This piece of music, performed by this choir, just might provide a glimpse into the mind of God. I have heard some say this of the of the beauty of orchids. Perhaps this is the musical equivalent?

If someone said I had to dispose of 90% of my CD collection, this is one of the CDs that would be on my "must keep at all costs" list. It is very special and unique indeed.

To merely recommend it strongly would be an insult - I cannot even attempt to recommend it highly enough. It is quite literally other-worldly.

PS: Please vote for my review if you found it helpful. :-)
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I came late to this recording; I already had at least one version of all the works on this disc which I loved, and wasn't convinced I needed yet another. I was wrong. This is a really exceptional disc on which every work is at least as good as the best I had, and in some cases better.

The music itself is wonderful. Tallis was a great composer and these are some of his loveliest works. There is a very fine range, too, from the overwhelmingly mighty 40-voice Spem in alium to the intimate Mass for Four Voices and Magnificat handle them all excellently.

Philip Cave is a fine tenor in his own right who has sung regularly with the Tallis Scholars for many years, and here he shows that he also a very good director indeed. He has assembled a terrific cast of singers, many of whom have also sung with the Tallis Scholars and other world-class ensembles, and the list includes stars like James Bowman, Sally Dunkley, Andrew Carwood and many others. They produce a truly wonderful sound together: rich and resonant with an exemplary balance and blend and exceptional clarity of individual lines. The sense of the text is very well conveyed, with real passion, delicacy or tranquillity as appropriate.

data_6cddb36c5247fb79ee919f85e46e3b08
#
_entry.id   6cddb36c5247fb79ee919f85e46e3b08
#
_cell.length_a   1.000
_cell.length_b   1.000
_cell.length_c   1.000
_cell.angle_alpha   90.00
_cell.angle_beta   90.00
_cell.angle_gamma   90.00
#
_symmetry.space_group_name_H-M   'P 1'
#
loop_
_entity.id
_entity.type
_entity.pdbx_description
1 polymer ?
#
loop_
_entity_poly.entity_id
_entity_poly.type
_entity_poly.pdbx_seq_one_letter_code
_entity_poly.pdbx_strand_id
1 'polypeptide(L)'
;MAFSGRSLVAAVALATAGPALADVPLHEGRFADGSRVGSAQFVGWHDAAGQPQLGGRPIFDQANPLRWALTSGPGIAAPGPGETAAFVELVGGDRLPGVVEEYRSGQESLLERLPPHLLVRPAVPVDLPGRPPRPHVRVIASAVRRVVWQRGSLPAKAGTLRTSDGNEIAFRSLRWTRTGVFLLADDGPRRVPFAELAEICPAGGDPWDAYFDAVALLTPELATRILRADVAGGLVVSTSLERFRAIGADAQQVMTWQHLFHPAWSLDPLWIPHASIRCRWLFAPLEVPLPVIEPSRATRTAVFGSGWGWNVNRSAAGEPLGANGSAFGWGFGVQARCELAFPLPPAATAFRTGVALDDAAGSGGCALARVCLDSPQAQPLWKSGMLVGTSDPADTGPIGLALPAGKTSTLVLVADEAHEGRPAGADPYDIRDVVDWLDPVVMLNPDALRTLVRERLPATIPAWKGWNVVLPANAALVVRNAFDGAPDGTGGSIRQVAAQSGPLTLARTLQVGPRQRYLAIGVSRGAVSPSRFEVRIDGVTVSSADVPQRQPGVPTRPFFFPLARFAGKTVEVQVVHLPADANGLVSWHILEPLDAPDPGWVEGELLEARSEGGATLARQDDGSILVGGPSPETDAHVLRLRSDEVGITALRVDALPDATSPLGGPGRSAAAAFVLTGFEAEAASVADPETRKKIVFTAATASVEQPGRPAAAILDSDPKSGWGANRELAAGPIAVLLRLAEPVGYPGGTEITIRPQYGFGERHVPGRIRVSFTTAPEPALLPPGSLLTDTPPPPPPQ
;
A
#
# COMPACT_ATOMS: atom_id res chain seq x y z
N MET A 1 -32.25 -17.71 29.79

Spem in alium is exceptionally good: controlled and well paced with real depth of feeling and building to a level of truly spine-tingling power. It is the best version I know - and I'm comparing it with wonderful performances by the Taverner Consort, the Tallis Scholars and others. The Lamentations of Jeremiah is also as good as any I've heard: it laments beautifully without ever being oppressive and the lower pitch chosen by Cave gives really wonderful depth to the basses. The other major work on the disc is the Mass for Four Voices which I have loved ever since I first heard the Hilliard ensemble sing it over 20 years ago, and I never thought I'd hear a performance to match theirs. This one does. With four singers only - one to a part - they produce just the right level of spare beauty and real feeling which drew me in and transfixed me completely. It's wonderful.

I know this review is probably already too long, but I must mention the brief, exquisite Miserere, which is possibly my favourite two-and-a-half minutes of music anywhere. This is perfect: delicate with just the right level of sonority, and soaring to a finish which genuinely brings tears to my eyes each time. The disc is worth buying for this alone, in my view.

Excellent recorded sound, good, intelligent notes and full texts and translations make this an all round gem. Recommended in the strongest terms.
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on 1 August 2013
I echo the 5 star reviews below. This is simply the most beautiful Tallis recording I have ever come across. Spem in Alium and Miserere are unrivalled - even in comparison with the superb Tallis Scholars. I could listen to this recording over and over again with getting bored.
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on 19 February 2013
A beautiful marvelous wonderful piece of music buy listen love this from an ex metal head who is expanding his taste
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on 7 September 2013
I listen to this CD most days, it's simply beautiful, buy it and you won't be disappointed, well worth the money